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BEING

A TREATISE ON THE

GENERAL PRINCIPLES CONCERNING THE VALIDITY

OF AGREEMENTS IN THE LAW OF ENGLAND.

Fourth Edition.

BY

FREDERICK POLLOCK,

OF LINCOLN'S ixx, ESQ., RARRISTER-AT-LAW;
CORPUS PROFESSOR OF JURISPRUDENCE IN THE UNIVERSITY OF OXFORD; PROFESSOR OF COMMON LAW
IN THE INXS OF COURT; LATE FELLOW OF TRINITY COLLEGE, CAMBRIDGE; AND

HONORARY DOCTOR OF LAWS IX THE UNIVERSITY OF EDINBURGH.

“This notion of Contract is part of men's common stock even outside the field of legal
science, and to men of law so familiar and necessary in its various applications that we
might expect a settled and just apprehension of it to prevail everywhere. Nevertheless
we are yet far short of this.”—SAVIGNY, System des heutigen römischen Rechts, X 140.

LONDON:
STEVENS AND SONS, 119, CHANCERY LANE,
Law Publishers and Booksellers.

LONDON:

PRINTED BY C. F. ROWORTH, 5-11, GREAT NEW STREET, FETTER LANE, E.C. TO THE RIGHT HONOURABLE

LORD JUSTICE LINDLEY.

MY DEAR LORD JUSTICE,

Ten years ago I dedicated to you, as my master in the law, the first edition of this book, as the first fruits of your teaching. The time has come when I may without presumption take on myself to explain the meaning of those words more fully than the compass of a formal dedication admits.

In your chambers, and from your example, I learnt that root of the matter which too many things in common practice conspire to obscure, that the law is neither a trade nor a solemn jugglery, but a science. By your help and encouragement I was led to acquaint myself with that other great historical system which to this day divides, broadly speaking, the civilized world with the Common Law; to regard it not as a mere collection of rules and maxims accidentally like or unlike our own, but as the living growth of similar ideas under different conditions ; and to perceive that the Roman law deserves the study and reverence of English lawyers, not merely as scholars and citizens of the world, but inasmuch as both in its history and its scientific development it is capable of throwing a light beyond price on the dark places of our own doctrine. I owe it to you and to my friend Professor Bryce that, daring to be deaf to the counsels of shallow wisdom that miscalls itself practical, I turned from the formless confusion of text-books and the dry bones of students' manuals to the immortal work of Savigny; assuredly the greatest production of this age in the field of jurisprudence, nor one easily to be matched in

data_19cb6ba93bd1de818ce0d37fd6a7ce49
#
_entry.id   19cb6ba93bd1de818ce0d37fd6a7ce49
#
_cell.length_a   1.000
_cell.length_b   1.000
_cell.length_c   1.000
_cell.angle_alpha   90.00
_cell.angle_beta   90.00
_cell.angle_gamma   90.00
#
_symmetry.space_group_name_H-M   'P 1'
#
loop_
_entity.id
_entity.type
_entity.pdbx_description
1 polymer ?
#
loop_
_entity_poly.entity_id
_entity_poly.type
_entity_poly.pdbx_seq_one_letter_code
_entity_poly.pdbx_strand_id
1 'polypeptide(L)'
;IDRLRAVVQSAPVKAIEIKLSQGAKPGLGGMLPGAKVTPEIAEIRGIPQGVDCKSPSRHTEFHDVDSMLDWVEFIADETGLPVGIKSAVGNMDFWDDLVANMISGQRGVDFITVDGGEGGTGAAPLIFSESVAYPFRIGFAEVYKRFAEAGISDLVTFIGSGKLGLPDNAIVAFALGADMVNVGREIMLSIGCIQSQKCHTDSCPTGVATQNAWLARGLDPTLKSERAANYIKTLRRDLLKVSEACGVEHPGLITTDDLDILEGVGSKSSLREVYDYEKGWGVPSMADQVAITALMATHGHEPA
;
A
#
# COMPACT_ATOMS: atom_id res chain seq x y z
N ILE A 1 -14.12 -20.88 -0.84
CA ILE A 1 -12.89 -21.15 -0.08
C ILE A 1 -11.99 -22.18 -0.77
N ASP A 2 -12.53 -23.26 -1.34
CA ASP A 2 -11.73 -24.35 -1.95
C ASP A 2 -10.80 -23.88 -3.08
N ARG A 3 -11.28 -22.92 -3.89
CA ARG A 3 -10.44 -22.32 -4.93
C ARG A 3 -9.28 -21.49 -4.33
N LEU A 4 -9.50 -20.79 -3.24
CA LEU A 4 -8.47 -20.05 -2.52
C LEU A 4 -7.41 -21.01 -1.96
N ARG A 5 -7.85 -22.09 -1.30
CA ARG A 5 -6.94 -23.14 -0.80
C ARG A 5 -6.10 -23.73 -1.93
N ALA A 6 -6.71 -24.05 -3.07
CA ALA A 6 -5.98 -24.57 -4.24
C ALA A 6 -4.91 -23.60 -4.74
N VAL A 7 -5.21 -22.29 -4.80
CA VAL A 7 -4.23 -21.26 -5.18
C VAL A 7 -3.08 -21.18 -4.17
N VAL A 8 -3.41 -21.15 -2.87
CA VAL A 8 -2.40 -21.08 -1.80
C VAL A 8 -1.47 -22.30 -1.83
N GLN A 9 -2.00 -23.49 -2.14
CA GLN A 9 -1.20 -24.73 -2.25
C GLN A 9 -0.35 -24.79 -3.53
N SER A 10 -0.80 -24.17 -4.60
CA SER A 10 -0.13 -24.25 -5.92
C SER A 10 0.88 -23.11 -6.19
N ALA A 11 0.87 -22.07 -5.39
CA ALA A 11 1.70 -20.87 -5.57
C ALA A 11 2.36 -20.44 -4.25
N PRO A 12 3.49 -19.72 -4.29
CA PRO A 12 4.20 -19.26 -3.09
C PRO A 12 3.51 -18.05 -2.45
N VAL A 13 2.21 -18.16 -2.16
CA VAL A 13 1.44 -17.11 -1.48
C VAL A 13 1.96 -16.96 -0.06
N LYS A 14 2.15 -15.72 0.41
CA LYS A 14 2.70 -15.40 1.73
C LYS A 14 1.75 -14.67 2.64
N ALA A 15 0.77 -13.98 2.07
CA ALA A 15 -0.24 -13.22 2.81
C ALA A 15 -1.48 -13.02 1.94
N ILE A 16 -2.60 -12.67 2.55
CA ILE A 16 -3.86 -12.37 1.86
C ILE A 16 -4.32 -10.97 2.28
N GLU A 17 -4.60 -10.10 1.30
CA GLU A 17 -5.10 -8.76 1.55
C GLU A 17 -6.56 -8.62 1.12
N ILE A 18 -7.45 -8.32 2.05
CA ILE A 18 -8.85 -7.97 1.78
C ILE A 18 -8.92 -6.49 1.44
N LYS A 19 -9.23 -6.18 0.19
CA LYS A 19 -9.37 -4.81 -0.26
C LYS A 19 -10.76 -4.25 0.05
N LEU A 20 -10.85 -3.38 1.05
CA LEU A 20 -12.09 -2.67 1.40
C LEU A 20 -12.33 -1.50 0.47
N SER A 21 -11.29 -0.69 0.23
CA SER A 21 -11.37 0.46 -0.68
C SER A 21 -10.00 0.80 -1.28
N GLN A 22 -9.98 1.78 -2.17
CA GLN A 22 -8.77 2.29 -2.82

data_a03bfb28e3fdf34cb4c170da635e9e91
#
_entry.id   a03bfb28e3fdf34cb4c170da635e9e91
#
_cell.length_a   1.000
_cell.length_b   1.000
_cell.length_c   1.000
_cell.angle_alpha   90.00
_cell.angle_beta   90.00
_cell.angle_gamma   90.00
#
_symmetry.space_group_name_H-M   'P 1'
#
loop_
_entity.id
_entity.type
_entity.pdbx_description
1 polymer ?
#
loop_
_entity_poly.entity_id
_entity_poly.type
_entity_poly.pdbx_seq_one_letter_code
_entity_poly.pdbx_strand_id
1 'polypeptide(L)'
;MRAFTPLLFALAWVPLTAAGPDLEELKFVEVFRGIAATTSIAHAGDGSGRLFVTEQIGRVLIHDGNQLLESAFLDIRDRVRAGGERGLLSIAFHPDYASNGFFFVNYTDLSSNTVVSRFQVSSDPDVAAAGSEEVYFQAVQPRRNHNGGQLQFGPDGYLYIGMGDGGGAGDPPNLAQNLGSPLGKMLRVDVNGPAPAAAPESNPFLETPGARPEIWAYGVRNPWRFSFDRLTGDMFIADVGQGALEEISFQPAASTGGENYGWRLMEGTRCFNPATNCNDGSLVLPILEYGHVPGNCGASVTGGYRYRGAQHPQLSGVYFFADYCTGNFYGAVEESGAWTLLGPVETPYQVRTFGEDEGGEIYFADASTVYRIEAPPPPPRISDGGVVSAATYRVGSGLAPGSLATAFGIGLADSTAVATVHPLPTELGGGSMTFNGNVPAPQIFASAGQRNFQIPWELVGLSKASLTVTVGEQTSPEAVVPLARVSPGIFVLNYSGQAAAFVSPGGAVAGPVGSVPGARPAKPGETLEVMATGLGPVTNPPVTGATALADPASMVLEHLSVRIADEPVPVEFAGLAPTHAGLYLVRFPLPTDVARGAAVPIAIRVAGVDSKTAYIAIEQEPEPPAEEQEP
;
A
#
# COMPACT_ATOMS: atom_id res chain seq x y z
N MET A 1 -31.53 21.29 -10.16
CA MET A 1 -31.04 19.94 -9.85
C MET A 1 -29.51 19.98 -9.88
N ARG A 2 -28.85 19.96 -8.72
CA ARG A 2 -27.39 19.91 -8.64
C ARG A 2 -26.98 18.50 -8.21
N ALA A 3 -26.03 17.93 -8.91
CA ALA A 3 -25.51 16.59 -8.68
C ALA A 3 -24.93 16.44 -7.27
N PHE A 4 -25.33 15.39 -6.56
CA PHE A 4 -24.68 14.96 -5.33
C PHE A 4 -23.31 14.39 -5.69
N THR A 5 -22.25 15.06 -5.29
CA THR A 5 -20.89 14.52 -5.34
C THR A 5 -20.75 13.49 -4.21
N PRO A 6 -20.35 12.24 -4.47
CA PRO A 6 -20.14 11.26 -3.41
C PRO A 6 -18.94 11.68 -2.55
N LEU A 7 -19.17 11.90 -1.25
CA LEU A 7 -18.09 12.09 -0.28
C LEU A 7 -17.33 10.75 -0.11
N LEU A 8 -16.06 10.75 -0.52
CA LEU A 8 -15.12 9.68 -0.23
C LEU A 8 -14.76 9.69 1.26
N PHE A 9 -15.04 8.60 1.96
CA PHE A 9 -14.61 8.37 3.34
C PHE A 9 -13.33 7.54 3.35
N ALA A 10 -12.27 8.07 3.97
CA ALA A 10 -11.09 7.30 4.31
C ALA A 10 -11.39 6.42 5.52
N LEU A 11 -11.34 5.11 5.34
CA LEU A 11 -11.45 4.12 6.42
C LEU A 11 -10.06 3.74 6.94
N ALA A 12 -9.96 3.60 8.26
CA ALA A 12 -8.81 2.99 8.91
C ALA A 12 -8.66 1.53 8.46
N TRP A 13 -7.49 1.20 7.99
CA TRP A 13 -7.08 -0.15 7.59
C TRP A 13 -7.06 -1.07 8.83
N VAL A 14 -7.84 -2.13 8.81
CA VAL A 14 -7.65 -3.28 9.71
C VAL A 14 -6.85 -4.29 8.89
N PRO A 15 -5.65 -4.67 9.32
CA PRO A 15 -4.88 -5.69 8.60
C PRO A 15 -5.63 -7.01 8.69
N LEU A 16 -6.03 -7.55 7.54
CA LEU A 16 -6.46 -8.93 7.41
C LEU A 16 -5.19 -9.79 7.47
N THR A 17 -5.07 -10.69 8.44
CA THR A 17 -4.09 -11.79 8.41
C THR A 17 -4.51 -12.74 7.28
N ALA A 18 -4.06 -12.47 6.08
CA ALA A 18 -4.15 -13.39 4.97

any

other branch of learning, if literary form as well as scientific genius be taken into account. Like one in a Platonic fable, I passed out of a cave of shadows into clear daylight. The vast mass of detail was dominated by ordered ideas and luminous exposition. Equally removed from the futile struggling of a mere handicraftsman with the multitude of particulars, and from the pedantry which gains a show of logical symmetry by casting out unwelcome facts, the master proved, not by verbal definition, but by achievements in act, that the science of law is a true and living one.

Others have come and may come by other means to the same sort of enlightenment. Let every one praise, as in private duty bound, the spiritual fathers to whom he owes it. Blackstone, I doubt not, opened to his first hearers little less than a revelation. But Blackstone, if he were with us at this day, would be the first to proclaim the necessity of doing his work over again, and doing it thoroughly from the beginning. His destined successor is yet to seek; and meanwhile an English teacher of law can have no higher ambition than to prepare the way, however partially, for that successor. Title by title, and chapter by chapter, the treasures of the Common Law must be consolidated into rational order before they can be newly grasped and recast as a whole.

Many good and true workers are bearing their part in this task in divers forms. Some part has fallen to my share; I have performed and am performing it as best I may. To be a fellow-worker with such men as Mr. Justice Stephen and Mr. Justice 0. W. Holmes, and in ways which they and you think not unworthy of approval, is at once a privilege and a responsibility.

No man can be free from errors in design or faults in execution. But every man can strive to keep his eyes open for the best light he knows, his hand trained for the best mastery it is capable of; to test and verify his handiwork at every step, and, where he has failed to attain certainty, frankly to confess his doubt or ignorance. These things I have striven to do; and if any word of mine, spoken or written, is of the spirit which helps those who come after to do them better, it will be of little account whether the letter of it stands or falls. With such skill as I have it will still be my endeavour to spread abroad the gladsome light of jurisprudence into which you led me (to speak with Coke, an author even now read by some on both sides of the Atlantic who do not believe that the law of England and its history exist for the sake of either examinations or practice cases); and I think I may guess without rashness that there is no kind of return you would more willingly accept.

I remain,

Your friend and pupil,

FREDERICK POLLOCK.

LINCOLN'S INN,

Easter, 1885.

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